It has been proven that pharmaceutical companies—in certain instances—have allowed their motivation to turn a profit to surpass their responsibility to ensure consumer safety, and while many of the drugs made available to us are effective in their ability to cure, there still remains a number of drugs that are ultimately defective, leaving a person with severe, sometimes life-threatening injuries. Ultimately, this type of irresponsibility is what leads to large lawsuits against drug manufacturers.

What Should I Do If A Drug I Take Is Recalled?

When the Food & Drug Administration (FDA) recalls a prescription drug that you are taking, what should you do? It's tough to know, since your doctor has told you to take the medicine for your health, although others are telling you that the drug might harm you.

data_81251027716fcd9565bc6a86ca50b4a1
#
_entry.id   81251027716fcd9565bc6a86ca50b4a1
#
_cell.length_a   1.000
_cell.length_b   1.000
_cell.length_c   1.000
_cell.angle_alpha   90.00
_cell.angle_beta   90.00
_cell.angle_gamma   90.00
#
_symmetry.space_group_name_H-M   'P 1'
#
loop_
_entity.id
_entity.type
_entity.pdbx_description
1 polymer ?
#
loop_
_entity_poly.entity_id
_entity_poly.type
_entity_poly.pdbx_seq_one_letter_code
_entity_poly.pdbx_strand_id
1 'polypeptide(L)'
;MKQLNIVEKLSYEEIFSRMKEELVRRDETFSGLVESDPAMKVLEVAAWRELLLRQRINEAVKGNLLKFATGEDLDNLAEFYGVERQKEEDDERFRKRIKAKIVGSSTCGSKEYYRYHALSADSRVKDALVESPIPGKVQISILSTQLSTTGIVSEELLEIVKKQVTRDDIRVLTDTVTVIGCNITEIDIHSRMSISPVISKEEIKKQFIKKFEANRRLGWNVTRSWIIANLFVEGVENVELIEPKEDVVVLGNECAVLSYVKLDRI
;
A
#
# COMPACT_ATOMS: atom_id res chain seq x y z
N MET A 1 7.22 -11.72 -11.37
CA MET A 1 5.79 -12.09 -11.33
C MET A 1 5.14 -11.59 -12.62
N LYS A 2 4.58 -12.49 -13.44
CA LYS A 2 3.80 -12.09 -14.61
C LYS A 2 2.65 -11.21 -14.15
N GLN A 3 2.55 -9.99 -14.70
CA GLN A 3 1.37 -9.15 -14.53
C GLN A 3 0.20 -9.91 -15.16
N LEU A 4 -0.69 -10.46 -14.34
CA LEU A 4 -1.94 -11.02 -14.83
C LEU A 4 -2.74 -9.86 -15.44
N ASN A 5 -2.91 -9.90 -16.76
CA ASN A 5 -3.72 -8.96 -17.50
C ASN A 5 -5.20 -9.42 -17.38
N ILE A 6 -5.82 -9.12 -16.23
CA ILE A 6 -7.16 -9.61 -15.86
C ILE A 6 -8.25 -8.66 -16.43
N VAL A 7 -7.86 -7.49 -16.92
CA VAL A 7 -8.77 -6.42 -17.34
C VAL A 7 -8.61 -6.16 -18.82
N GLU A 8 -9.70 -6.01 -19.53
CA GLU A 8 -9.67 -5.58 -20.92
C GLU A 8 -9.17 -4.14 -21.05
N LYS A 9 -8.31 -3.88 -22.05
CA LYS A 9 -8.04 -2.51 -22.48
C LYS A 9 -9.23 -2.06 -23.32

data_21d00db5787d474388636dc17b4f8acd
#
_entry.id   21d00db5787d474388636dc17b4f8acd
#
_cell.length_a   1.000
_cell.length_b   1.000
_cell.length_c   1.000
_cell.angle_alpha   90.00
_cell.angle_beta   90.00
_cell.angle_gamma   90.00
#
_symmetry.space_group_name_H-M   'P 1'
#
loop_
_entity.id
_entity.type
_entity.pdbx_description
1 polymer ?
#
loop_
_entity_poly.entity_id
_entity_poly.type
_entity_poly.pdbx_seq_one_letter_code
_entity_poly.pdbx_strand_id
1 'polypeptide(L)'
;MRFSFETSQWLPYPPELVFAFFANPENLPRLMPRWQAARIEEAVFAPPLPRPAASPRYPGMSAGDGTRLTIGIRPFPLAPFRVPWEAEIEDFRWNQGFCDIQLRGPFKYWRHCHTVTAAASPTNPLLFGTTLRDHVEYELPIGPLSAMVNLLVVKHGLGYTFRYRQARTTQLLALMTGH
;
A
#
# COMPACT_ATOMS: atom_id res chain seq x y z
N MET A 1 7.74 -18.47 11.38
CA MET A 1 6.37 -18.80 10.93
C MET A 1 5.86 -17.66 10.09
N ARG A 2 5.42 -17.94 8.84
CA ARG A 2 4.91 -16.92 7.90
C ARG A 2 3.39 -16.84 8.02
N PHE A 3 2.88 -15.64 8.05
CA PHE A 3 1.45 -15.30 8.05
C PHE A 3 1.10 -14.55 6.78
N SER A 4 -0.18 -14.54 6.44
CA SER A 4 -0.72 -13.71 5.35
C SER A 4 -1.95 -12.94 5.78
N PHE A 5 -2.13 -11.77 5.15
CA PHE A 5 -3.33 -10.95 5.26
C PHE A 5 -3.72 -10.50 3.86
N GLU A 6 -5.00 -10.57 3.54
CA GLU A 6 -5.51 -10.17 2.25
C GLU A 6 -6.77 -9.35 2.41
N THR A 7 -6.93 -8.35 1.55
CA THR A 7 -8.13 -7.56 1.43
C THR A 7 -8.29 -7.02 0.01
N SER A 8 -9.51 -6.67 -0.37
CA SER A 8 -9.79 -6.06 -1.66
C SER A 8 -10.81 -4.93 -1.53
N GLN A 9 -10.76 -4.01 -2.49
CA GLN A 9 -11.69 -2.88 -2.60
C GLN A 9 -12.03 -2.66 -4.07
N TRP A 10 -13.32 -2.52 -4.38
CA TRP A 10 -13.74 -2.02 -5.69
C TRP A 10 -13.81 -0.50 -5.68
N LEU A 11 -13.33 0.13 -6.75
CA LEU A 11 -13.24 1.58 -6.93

As soon as possible, find out the specific details of the recall. Recalls come in the form of Class I, Class II, and Class III recalls. In a Class I recall, a drug will probably not cause adverse health consequences, while in a Class II recall, a drug could result in serious health problems or even death. Read the FDA's press release about the recalled drug. Every drug is different, and every drug recall is different. In the press release, FDA officials will specifically suggest your next action, whether it is to stop taking the defective drug immediately or whether it is to continue taking your prescription, but be aware of your reactions to it.

In all cases, we recommend that you talk to your doctor about any recalled drug that you are taking.

The FDA has a mailing list that alerts subscribers to any new drug recalls, warnings, or market withdrawals. You may sign up for those alerts here.